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Alzheimer's drug judicial review

25th June 2007

NICE's decision not to allow Alzheimer's drugs to patients with mild forms of the illness is the subject of a judicial review.

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Eisai, the drugs' manufacturer, presented the case to the High Court, backed up by pharmaceutical company Pfizer and the Alzheimer's Society. The National Institute for Health and Clinical Excellence (NICE) had ruled that NHS use of donepezil, rivastigmine and galantamine would be too expensive.

David Pannick QC, representing Eisai, said: "We are asking the court to conclude that NICE and its appeal panel failed properly to assess the issues and so the matter must go back for reconsideration."

The original guidance, published in 2001, made the recommendation that the treatment should be used. Later guidance published in November 2006 said the drugs could only be given to people who had "moderate-stage disease."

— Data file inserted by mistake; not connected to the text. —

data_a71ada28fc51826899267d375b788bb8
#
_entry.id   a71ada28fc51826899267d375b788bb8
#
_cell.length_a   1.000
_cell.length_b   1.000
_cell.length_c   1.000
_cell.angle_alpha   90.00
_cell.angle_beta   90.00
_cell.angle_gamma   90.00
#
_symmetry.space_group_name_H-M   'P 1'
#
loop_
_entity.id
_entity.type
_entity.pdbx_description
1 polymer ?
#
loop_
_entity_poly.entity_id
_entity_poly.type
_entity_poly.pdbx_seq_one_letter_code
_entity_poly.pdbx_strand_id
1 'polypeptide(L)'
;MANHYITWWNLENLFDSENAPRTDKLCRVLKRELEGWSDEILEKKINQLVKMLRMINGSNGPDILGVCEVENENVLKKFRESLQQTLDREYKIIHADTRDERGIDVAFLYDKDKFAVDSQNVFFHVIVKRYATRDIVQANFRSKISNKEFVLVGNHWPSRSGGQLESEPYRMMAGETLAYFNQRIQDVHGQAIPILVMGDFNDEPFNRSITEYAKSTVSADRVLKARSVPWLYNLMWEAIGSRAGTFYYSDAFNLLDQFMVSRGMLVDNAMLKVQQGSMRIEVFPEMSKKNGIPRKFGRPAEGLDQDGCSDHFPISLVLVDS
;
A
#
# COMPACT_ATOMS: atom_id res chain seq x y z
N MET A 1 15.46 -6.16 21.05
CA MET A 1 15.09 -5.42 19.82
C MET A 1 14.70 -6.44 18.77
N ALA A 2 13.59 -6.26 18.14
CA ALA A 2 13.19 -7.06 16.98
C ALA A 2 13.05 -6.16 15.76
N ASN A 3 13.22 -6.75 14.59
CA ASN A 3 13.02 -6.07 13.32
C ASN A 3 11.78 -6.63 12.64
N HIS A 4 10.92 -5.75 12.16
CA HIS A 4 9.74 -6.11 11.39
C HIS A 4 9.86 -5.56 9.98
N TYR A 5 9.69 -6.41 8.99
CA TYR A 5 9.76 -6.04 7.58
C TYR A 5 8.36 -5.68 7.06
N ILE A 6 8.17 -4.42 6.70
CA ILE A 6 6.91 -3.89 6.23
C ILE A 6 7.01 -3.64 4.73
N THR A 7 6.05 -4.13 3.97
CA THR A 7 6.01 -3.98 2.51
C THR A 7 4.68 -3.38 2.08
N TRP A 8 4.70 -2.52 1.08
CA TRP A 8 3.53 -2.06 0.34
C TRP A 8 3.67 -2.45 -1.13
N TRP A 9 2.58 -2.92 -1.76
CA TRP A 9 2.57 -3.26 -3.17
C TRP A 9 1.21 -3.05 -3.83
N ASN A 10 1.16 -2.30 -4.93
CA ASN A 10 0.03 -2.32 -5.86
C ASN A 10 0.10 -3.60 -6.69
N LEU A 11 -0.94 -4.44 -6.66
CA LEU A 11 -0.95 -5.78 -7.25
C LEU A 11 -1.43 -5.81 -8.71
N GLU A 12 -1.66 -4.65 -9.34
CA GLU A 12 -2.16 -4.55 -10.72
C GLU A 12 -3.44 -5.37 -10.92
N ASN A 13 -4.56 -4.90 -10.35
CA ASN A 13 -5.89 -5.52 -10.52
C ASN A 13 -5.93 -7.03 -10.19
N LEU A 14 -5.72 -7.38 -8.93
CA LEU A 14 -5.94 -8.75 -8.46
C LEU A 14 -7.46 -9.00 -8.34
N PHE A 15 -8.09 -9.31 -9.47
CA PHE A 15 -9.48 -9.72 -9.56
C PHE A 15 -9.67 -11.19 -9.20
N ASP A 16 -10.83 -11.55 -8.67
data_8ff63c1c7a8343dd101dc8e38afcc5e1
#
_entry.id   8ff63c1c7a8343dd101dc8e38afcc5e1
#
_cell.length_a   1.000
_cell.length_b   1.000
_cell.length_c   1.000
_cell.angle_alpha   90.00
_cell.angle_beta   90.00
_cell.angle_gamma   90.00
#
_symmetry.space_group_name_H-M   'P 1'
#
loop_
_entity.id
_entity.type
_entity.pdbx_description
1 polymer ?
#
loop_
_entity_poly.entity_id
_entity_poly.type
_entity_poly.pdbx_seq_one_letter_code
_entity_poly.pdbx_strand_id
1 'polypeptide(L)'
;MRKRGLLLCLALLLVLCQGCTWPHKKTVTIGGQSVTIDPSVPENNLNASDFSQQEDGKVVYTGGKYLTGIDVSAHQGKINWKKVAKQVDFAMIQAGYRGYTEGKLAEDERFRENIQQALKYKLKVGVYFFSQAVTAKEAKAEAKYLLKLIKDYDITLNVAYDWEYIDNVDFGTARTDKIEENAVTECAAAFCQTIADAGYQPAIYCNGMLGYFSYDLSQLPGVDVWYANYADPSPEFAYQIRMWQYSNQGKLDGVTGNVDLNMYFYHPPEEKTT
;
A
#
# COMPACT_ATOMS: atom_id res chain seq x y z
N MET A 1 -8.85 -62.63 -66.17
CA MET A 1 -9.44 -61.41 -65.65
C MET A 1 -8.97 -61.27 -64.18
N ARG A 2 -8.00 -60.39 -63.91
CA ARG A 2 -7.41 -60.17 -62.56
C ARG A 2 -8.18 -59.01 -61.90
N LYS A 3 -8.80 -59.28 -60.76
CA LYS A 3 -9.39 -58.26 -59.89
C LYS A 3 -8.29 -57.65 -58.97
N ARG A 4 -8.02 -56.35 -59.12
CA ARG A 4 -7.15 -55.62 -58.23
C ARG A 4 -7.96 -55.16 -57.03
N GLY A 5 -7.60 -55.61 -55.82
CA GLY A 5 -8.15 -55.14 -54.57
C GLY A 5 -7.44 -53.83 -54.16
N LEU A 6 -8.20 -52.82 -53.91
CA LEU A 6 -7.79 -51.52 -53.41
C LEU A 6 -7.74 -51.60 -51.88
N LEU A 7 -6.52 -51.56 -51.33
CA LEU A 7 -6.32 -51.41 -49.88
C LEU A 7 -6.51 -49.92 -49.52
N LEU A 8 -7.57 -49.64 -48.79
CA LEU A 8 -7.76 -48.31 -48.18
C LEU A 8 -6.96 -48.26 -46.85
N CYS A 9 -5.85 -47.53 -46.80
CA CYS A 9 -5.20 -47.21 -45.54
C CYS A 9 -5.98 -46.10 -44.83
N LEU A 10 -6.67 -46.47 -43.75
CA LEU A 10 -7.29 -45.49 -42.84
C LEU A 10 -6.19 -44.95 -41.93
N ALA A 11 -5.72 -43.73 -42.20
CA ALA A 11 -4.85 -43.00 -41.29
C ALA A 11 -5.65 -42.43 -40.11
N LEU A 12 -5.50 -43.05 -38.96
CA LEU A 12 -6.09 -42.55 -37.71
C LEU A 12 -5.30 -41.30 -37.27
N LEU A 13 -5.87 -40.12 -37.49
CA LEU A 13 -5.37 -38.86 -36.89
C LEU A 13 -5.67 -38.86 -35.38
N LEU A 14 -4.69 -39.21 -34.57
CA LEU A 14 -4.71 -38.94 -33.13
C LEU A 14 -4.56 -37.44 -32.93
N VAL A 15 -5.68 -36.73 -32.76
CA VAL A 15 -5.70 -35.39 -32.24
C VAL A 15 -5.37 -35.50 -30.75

The drugs, costing around £2.50 a day, were deemed to be "poor value for money."

Carers and campaigners have fiercely attacked the idea that Alzheimer's sufferers must get progressively worse before they are deemed suitable for treatment. They say that NICE have made an incorrect analysis of costs and the potential benefits of the treatment.

The court was read a written statement by Lillian Turner, whose husband Keith has the disease. She called NICE's defence "abhorrent and disgusting."

Andrew Dillon, Chief Executive of NICE, said: "Non-drug interventions have an important part to play and the evidence indicates that drugs are simply not effective for some patients."

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